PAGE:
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Psychology of Law (PSYC 3020) Textbook Chapter Summaries

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University of Guelph
PSYC 3020
Dan Yarmey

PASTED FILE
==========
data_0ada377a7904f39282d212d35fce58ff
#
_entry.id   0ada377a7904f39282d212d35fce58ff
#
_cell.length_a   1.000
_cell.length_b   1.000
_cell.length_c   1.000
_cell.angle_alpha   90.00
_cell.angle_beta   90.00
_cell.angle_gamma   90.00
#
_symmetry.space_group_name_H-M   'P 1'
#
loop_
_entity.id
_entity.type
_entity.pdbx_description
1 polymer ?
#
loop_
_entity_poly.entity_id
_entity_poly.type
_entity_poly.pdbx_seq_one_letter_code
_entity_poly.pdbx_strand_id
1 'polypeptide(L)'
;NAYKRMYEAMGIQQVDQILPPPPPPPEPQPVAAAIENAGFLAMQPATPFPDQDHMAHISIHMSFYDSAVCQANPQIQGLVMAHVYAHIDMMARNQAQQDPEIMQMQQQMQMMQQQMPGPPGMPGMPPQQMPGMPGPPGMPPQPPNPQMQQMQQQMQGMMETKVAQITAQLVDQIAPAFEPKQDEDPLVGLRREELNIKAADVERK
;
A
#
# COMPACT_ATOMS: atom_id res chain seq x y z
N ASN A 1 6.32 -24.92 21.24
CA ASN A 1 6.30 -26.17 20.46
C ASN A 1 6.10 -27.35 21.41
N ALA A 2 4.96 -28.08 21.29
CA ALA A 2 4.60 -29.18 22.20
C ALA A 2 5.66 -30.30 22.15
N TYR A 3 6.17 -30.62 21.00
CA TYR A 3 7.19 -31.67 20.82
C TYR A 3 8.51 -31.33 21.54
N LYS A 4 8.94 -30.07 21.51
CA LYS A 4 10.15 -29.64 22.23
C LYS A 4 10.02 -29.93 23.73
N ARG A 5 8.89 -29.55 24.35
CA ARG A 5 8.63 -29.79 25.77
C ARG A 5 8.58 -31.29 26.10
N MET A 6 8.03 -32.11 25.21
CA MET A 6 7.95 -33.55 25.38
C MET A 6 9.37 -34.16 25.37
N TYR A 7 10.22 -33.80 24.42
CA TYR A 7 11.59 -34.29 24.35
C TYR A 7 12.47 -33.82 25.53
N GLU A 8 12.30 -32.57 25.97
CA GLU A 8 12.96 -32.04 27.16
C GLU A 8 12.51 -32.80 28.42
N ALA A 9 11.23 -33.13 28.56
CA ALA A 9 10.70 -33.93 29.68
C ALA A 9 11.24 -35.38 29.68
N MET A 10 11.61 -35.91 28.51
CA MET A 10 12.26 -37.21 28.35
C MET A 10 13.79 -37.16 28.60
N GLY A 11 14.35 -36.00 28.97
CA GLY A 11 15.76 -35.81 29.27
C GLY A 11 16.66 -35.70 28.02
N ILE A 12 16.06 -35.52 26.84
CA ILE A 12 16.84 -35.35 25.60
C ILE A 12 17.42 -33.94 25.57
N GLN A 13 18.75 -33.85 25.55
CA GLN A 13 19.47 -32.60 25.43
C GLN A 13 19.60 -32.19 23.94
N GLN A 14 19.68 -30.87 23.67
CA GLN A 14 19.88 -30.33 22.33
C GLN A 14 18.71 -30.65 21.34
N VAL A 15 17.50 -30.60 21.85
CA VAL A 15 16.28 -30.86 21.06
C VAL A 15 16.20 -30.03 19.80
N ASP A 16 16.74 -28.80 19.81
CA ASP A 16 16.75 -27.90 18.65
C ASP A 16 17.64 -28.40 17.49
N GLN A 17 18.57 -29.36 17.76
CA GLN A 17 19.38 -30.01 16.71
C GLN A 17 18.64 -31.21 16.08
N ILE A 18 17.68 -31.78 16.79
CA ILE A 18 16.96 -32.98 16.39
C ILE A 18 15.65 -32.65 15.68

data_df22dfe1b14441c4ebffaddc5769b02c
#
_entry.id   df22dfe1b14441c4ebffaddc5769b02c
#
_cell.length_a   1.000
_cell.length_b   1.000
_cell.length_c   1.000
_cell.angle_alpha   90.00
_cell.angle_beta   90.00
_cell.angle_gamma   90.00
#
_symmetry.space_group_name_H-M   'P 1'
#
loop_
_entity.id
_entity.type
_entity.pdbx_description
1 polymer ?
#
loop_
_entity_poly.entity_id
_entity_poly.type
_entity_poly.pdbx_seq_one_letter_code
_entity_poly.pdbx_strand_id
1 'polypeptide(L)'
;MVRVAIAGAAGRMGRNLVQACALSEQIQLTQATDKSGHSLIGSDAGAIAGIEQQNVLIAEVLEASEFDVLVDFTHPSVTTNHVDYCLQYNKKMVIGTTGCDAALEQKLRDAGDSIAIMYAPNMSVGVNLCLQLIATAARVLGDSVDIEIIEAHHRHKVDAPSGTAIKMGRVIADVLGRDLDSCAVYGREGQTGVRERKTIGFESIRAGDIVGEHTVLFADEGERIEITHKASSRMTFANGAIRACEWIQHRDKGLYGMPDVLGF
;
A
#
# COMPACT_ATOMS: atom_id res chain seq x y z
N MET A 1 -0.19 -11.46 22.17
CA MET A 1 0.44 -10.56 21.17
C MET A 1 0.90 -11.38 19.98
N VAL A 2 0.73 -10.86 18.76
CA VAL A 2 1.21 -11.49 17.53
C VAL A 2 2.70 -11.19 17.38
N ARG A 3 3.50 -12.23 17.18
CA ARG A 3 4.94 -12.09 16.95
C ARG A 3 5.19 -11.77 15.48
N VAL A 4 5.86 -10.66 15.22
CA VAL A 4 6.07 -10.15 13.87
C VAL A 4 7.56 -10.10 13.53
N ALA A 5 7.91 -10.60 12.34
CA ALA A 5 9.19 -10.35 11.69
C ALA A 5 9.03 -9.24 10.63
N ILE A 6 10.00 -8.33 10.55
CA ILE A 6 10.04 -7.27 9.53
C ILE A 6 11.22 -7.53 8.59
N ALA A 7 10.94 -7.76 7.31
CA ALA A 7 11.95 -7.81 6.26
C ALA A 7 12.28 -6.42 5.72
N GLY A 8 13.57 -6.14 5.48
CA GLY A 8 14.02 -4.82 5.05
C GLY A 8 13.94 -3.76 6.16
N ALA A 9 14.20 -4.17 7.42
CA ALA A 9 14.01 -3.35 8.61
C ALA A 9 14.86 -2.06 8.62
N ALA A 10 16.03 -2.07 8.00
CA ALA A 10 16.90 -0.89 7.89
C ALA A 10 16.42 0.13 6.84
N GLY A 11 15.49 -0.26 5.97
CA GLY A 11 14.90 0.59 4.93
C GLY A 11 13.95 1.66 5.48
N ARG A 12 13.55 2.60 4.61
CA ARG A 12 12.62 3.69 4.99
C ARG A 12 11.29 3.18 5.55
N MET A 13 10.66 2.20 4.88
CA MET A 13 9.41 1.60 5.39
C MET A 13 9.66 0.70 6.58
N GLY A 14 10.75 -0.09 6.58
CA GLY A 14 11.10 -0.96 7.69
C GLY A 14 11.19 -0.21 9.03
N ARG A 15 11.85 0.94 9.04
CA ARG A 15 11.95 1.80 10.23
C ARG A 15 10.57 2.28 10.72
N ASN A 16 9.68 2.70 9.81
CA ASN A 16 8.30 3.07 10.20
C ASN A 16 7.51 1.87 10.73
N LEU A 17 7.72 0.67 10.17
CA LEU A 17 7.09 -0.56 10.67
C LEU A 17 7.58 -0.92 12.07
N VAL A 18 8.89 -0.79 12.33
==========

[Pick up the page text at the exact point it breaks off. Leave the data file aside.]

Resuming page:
Psychology of Law Chapter Summaries Chapter 1 An Introduction to Forensic Psychology Forensic psychology a field of psychology that deals with all aspects of human behaviour as it relates to the law or legal system What is Forensic PsychologyThere is no generally accepted definition for forensic psychology and no agreement on what the field should be called o It is sometimes referred to as legal psychology or criminological psychologyA board definition of forensic psychology was proposed by Bartol and Bartol o A research endeavor that examines aspects of human behaviour directly related to the legal process and the professional practice of psychology without or in consultation with a legal system that embraces both civil and criminal law The Roles of a Forensic PsychologistForensic psychologists are always interested in issues that arise at the intersection between psychology and the lawForensic psychologists can take on the role of clinician andor researcher andor legal scholar The Forensic Psychologist as ClinicianClinical forensic psychologists psychologists who are broadly concerned with the assessment and treatment of mental health issues as they pertain to the law or the legal systemThis can include both research and practice in a wide variety of settings such as schools prisons and hospitalsIssues that they are interested in may include o Divorce and child custody mediation o Determinations of criminal responsibility insanity and fitness to stand trial o Providing expert testimony on questions of a psychological nature o Personnel selection ex for law enforcement o Conducting critical incident stress debriefings with police officers o Designing and conducting treatment programs for offendersFor this position some form of graduate level training is always requiredThe forensic specialization typically takes the form of an intense period of supervised practice before andor after the completion of the required degree as Forensic psychiatry a field of medicine that deals with all aspects of human behaviour it relates to the law or legal system o The difference is that psychiatrists are medical doctors who prescribe medicationThe Forensic Psychologist as ResearcherExperimental forensic psychologists psychologists who are broadly concerned with the study of human behaviour as it relates to the law or legal system o They are mainly concerned with the mental health issues and any research issueThe lists of research issues include o Examining the effectiveness of riskassessment strategies o Determining what factors influence jury decision making o Developing and testing better ways to conduct eyewitness lineups o Evaluating offender and victim treatment programs o Studying the impact of questioning style on eyewitness memory recall o Examining the effect of stress management interventions on police officers The Forensic Psychologist as Legal ScholarThe forensic psychologist as legal scholar is less common and they would most likely engage in scholarly analyses of mental health law and psychologically orientated legal movements whereas their applied work would most likely center around policy analysis and legislative consultation The Relationship between Psychology and LawForensic psychology is challenging because it can be approached from many different anglesCraig Haney suggests that there are 3 primary ways to which psychology and the law can relate to each other o Psychology and the law The use of psychology to examine the operations of the legal systemClinical and experimental forensic psychologists domain o Psychology in the law The use of psychology in the legal system as that system operatesClinical and experimental forensic psychologists domain o Psychology of the law The use of psychology to examine the law itselfLegal scholar domain Psychology AND the LawPsychology viewed as a separate discipline to the law examining and analyzing various components of the law and the legal system from a psychological perspectiveIt examines assumptions made by the law or legal system and the answers are communicated to the legal community Psychology IN the LawThis involves the use of psychological knowledge in the legal systemThis can take many forms such as a psychologist in the court providing expert testimony concerning some issue of relevance to a case Psychology OF the LawPsychology of the law involves the use of psychology to study the law itself and it addresses questions such as What role should the police play in domestic disputesThe challenge in this case is that to address the sorts of questions posed a set of skills from multiple disciplines criminology sociology law is often important and crucialThis is usually the role of the legal scholar The History of Forensic Psychology th Forensic psychology has a relatively short history dating back roughly to the late 19 century Early Research Eyewitness Testimony and Suggestibility th In the late 19 century research in the area of forensic psychology was taking place both in North America and EuropeSome of the first experiments were those of James McKeen Cattell o He conducted some of the first North American experiments known as the psychology of eye witness testimony o He would ask people to recall things they had witnessed in their everyday lives o He found that their answers would often be inaccurateOther psychologists began studying eyewitness testimony and suggestibilityAlbert Binet who showed that the testimony by children was highly susceptible to suggestive questioning techniques o He demonstrated that asking children to report everything they saw resulted in the most accurate answers that that highly misleading questions resulted in the least accurate answersWilliam Stern also began studying witness suggestibility o He created the reality experiment that is now commonly used by eyewitness researchers to study eyewitness recall and recognition o The participants are exposed to staged events and are then asked to recall information about the event o He was the first researcher to demonstrate that a persons level of emotional arousal can have an impact on the accuracy of their testimony Early Court Cases in EuropePsychologists in Europe also started to appear as expert witnesses in court which dealt with issues surrounding the accuracy of eyewitness testimonyAlbert von SchrenckNotzing in 1896 testified that extensive pretrial press coverage could influence the testimony by causing what he called retroactive memory falsification whereby witnesses confuse active memories of events with the events described by the mediaJulian Varendonck demonstrated that many children were easily led by suggestive questioning Advocates of Forensic Psychology in North AmericaThe most important landmarks was the publication in 1908 of Hugo Munsterbergs On the Witness Stand o He was considered to the father of forensic psychology o In his book he argued that psychology had much to offer the legal system o He discussed how psychology could assist issues involving eyewitness testimony crime detecting false confessions suggestibility hypnotism and crime preventionJohn Henry Wigmore a law professor is most commonly known for his ruthless critique of Musterburgs book